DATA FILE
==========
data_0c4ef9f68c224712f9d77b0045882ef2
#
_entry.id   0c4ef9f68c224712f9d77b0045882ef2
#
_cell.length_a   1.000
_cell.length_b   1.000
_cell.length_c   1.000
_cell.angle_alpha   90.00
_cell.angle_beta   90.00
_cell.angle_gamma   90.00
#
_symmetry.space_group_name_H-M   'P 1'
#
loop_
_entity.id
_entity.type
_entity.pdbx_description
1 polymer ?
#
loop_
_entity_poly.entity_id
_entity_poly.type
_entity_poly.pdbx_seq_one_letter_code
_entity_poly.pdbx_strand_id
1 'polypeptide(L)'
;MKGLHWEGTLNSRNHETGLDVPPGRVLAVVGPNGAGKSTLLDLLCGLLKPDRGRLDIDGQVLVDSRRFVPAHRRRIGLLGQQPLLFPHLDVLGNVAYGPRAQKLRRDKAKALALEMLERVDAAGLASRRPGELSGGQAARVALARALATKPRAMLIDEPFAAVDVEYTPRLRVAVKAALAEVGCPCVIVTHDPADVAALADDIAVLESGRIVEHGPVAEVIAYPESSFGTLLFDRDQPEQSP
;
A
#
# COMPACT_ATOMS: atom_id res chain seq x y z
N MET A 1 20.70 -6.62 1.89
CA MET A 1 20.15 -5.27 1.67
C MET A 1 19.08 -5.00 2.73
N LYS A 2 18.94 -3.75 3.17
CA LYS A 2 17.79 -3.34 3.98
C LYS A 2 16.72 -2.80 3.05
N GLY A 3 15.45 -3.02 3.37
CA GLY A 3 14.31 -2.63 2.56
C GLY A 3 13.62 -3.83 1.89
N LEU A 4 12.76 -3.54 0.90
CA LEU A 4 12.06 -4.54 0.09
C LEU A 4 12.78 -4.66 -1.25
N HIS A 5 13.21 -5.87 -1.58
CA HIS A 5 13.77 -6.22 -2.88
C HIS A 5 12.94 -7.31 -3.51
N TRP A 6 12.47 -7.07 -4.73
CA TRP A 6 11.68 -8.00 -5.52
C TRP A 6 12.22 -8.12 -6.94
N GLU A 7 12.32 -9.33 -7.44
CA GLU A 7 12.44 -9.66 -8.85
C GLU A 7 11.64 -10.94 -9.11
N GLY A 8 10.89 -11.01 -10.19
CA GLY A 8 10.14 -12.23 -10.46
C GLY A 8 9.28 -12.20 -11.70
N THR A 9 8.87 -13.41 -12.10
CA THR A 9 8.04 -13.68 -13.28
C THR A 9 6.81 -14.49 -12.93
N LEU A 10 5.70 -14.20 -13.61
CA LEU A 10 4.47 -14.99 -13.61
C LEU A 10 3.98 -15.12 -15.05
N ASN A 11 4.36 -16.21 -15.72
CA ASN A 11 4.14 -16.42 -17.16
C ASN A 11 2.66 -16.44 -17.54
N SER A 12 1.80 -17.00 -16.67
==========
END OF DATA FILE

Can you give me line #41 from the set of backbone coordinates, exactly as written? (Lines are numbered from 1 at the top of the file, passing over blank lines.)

CA LEU A 4 12.06 -4.54 0.09